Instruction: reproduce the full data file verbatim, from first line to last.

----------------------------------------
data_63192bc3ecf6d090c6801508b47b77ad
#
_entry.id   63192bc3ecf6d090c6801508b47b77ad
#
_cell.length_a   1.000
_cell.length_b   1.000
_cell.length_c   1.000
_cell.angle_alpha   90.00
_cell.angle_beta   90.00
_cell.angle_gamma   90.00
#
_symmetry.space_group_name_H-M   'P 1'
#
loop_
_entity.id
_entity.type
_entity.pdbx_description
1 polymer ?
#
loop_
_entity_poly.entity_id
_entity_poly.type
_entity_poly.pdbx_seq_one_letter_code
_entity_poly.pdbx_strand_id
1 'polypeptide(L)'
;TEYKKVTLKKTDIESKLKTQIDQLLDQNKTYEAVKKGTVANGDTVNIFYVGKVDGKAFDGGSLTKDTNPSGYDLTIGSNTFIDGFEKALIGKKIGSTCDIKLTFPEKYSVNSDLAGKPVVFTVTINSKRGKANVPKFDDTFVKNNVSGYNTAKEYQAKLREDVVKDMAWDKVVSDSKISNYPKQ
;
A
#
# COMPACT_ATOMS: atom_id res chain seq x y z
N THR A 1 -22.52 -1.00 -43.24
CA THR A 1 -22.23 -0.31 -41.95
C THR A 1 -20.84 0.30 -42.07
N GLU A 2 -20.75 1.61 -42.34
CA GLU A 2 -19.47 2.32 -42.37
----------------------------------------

data_63192bc3ecf6d090c6801508b47b77ad
#
_entry.id   63192bc3ecf6d090c6801508b47b77ad
#
_cell.length_a   1.000
_cell.length_b   1.000
_cell.length_c   1.000
_cell.angle_alpha   90.00
_cell.angle_beta   90.00
_cell.angle_gamma   90.00
#
_symmetry.space_group_name_H-M   'P 1'
#
loop_
_entity.id
_entity.type
_entity.pdbx_description
1 polymer ?
#
loop_
_entity_poly.entity_id
_entity_poly.type
_entity_poly.pdbx_seq_one_letter_code
_entity_poly.pdbx_strand_id
1 'polypeptide(L)'
;TEYKKVTLKKTDIESKLKTQIDQLLDQNKTYEAVKKGTVANGDTVNIFYVGKVDGKAFDGGSLTKDTNPSGYDLTIGSNTFIDGFEKALIGKKIGSTCDIKLTFPEKYSVNSDLAGKPVVFTVTINSKRGKANVPKFDDTFVKNNVSGYNTAKEYQAKLREDVVKDMAWDKVVSDSKISNYPKQ
;
A
#
# COMPACT_ATOMS: atom_id res chain seq x y z
N THR A 1 -22.52 -1.00 -43.24
CA THR A 1 -22.23 -0.31 -41.95
C THR A 1 -20.84 0.30 -42.07
N GLU A 2 -20.75 1.61 -42.34
CA GLU A 2 -19.47 2.32 -42.37